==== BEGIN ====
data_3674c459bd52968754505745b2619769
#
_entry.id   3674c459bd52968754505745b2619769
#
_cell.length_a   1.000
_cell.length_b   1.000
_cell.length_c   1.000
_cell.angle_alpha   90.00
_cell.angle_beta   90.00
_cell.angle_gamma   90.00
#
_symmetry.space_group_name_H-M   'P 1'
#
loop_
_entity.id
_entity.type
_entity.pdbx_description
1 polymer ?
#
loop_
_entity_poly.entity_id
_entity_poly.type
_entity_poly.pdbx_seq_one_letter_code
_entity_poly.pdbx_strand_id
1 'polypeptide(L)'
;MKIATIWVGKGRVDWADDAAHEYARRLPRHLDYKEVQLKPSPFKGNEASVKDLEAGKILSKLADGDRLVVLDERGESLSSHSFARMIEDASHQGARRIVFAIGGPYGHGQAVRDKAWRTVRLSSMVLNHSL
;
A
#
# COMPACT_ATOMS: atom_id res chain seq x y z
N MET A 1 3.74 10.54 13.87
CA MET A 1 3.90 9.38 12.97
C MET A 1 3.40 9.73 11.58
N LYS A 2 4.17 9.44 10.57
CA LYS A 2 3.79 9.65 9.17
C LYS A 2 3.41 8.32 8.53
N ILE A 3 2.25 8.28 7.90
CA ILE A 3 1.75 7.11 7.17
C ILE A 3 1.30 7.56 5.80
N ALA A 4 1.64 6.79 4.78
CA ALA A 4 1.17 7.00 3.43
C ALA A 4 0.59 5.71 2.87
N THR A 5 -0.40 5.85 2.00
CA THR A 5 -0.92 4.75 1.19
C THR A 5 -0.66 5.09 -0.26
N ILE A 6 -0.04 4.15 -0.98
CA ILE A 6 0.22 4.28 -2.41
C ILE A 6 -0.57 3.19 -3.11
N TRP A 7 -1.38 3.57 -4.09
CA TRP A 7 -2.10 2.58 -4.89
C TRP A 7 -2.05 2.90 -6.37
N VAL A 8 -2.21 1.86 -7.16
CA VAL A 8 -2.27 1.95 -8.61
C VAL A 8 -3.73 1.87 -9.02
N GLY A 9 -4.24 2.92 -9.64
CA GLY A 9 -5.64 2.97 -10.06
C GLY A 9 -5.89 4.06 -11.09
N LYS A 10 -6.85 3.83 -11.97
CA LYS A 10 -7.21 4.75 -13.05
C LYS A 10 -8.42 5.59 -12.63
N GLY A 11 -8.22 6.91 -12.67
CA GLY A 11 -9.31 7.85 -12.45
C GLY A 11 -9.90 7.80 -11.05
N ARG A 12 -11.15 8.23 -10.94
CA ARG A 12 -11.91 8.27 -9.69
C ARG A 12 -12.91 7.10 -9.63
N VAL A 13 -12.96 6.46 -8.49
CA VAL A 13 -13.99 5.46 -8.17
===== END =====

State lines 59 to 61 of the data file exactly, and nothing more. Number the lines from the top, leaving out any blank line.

CA LYS A 10 -7.21 4.75 -13.05
C LYS A 10 -8.42 5.59 -12.63
N GLY A 11 -8.22 6.91 -12.67